The top picture is looking out over Lake Champlain - you can see the Adirondack mountains on the other side of the lake. I will have to visit in the summer and see how busy this area is! The bottom picture is a random, municipal building in Burlington, which was so vivid against the sky and the burnished red of the autumn leaves.

A late lunch at American Flatbread in downtown Burlington. This place was recommended on a number of websites - a big draw being their looong list of house and locally brewed beers. I enjoyed a Cornucopia Spiced Butternut Squash Harvest Ale - it hit the spot after a morning of driving and border crossing negotiations! We shared their house salad, with goat's cheese, and two of their signature pizza-style flatbreads. They were good, although not as good as the raves would suggest - a little dry and the toppings were a bit sparse. Still, they tasted pretty great and the ingredients that were fresh and high quality.

Breakfast at Penny Cluse Cafe, also in downtown Burlington. I decided to embrace the Americana and had the southern-style biscuits smothered in herb cream gravy, with eggs and a fruit plate. The fruit plate was actually the highlight - there was about 11 different fruits on it, including pomegranate, fresh fig and a melon which I couldn't even recognise!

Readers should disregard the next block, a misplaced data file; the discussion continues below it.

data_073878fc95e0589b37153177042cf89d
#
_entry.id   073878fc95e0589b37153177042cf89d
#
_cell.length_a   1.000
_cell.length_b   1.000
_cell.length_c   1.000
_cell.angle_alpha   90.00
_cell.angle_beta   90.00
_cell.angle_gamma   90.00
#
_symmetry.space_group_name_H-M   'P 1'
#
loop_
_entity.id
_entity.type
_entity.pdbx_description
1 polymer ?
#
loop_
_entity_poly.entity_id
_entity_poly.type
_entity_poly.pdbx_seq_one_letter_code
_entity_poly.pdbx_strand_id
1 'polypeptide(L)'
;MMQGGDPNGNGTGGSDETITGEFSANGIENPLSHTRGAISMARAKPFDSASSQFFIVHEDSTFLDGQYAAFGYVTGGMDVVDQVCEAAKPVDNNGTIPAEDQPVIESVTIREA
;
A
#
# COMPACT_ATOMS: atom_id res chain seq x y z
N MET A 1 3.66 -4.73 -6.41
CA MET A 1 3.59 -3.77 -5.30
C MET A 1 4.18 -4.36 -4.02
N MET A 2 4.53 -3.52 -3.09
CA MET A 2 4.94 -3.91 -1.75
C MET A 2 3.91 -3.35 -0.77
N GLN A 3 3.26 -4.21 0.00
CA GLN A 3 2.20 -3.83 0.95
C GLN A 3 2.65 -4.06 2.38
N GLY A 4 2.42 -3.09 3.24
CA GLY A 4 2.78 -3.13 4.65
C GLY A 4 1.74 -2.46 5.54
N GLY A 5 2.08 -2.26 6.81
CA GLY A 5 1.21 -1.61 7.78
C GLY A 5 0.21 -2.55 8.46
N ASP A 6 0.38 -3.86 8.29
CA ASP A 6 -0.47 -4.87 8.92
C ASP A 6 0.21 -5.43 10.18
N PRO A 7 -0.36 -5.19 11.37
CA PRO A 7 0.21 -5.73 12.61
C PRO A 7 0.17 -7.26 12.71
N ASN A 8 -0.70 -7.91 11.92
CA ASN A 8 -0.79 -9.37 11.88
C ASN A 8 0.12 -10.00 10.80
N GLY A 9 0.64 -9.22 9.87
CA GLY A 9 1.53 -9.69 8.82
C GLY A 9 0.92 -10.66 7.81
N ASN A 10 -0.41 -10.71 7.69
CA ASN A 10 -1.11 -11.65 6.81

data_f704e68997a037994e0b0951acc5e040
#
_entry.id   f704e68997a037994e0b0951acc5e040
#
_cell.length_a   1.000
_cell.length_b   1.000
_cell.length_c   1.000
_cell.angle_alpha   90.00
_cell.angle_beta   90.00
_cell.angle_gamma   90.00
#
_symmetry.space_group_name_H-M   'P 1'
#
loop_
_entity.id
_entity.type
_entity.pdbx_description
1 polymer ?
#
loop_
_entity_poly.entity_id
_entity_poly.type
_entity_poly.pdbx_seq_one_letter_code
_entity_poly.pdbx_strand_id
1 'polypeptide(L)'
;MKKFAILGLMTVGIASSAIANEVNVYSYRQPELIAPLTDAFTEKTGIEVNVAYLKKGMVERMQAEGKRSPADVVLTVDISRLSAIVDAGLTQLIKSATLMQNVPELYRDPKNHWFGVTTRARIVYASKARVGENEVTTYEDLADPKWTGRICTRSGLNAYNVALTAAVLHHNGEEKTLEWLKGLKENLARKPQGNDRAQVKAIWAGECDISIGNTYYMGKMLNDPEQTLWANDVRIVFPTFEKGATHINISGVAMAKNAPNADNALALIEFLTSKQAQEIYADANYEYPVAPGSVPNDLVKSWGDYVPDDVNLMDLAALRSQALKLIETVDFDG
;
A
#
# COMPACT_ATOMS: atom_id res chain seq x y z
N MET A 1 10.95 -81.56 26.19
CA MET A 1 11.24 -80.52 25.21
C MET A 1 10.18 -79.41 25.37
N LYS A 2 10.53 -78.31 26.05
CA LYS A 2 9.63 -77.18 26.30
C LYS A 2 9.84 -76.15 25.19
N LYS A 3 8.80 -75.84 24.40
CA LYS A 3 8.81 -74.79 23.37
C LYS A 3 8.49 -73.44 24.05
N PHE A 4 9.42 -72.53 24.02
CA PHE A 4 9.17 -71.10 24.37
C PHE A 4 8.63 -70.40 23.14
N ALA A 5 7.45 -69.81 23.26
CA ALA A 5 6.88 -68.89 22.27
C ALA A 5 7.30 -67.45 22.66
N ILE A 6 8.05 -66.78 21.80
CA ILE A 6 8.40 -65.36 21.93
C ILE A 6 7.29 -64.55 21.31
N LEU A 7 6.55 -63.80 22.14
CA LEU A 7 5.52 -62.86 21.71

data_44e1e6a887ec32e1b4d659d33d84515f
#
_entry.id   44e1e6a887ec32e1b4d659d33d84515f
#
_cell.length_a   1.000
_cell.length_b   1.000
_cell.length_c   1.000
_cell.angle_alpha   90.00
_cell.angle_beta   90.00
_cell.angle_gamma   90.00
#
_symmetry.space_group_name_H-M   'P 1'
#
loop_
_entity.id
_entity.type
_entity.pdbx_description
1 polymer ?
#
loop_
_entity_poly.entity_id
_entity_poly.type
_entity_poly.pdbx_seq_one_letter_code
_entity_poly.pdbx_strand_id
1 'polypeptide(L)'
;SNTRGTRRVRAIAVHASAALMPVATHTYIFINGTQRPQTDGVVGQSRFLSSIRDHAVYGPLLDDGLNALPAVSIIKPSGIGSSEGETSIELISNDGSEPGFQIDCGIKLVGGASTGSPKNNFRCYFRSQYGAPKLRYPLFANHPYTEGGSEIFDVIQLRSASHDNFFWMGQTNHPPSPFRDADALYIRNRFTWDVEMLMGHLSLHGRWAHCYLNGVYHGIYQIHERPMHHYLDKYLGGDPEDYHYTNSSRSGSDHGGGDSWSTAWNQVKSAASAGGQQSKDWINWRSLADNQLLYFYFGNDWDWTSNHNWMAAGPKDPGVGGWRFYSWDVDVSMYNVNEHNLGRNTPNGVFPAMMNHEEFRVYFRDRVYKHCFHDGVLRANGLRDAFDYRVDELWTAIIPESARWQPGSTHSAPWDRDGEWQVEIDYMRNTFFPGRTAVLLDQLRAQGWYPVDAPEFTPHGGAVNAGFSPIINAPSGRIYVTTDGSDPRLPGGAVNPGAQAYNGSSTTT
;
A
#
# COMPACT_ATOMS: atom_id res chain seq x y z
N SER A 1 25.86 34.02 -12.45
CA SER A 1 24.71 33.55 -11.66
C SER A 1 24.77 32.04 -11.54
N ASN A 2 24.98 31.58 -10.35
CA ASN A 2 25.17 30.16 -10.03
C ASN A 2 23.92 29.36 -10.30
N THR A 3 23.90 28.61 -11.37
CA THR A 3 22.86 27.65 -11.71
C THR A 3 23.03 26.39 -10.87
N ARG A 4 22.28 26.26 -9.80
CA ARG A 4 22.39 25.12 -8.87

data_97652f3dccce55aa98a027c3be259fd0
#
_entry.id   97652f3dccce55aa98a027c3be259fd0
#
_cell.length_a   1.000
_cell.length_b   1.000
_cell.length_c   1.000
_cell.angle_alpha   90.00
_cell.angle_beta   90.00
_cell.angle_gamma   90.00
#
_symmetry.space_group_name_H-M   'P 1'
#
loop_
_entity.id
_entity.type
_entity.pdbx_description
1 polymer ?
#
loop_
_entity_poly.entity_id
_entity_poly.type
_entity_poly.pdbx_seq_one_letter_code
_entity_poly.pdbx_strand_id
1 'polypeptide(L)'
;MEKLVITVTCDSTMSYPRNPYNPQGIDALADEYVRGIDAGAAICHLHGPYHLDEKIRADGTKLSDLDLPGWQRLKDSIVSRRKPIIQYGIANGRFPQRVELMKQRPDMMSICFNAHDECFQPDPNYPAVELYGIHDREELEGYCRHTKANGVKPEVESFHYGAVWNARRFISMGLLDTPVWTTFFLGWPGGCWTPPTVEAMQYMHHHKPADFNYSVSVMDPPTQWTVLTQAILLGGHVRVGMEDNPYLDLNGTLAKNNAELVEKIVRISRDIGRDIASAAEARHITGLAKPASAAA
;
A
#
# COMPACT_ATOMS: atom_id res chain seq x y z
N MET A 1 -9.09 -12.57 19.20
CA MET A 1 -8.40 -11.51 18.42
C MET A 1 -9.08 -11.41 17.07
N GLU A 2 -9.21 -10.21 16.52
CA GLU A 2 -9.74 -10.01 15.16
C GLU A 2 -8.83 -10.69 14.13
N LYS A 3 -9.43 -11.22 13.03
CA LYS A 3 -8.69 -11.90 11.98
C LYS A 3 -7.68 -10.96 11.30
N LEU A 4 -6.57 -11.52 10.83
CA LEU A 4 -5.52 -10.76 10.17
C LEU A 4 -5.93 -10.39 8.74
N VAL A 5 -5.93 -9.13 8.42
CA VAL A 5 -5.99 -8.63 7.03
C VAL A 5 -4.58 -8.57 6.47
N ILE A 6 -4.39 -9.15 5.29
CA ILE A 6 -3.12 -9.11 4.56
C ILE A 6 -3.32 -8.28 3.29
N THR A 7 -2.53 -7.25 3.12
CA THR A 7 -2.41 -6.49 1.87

The next day was the opposite of the last - rain that turned into icy pellets that turned into snow, yuck! Luckily we had decided to play tourist and visit the local (indoor) attractions! We went wine tasting at Shelburne Vineyard (see above, they grow special vines which have been cultivated to withstand the extremes in temperature), chocolate tasting at Lake Champlain Chocolates (try their Five Star bar if you get a chance!) and ice-cream tasting at the Ben and Jerry Factory (I know, ice-cream tasting when it is snowing outside? Let me tell you, totally worth it!)


On our way back, just before the border, we needed fuel for the rental car (it is cheaper in the USA) and fuel for the border crossing. A quick stop at a McDonalds and look, our visit happened to coincide with the limited edition run of McRib. I think we had these in Australia way back when, but I can't remember them tasting this good! Not sure if they will make it to Canada....

Anyway, it was a great little trip - I can't wait to visit again in the summer!

Thursday, November 4, 2010

Balcony gardening - indoors!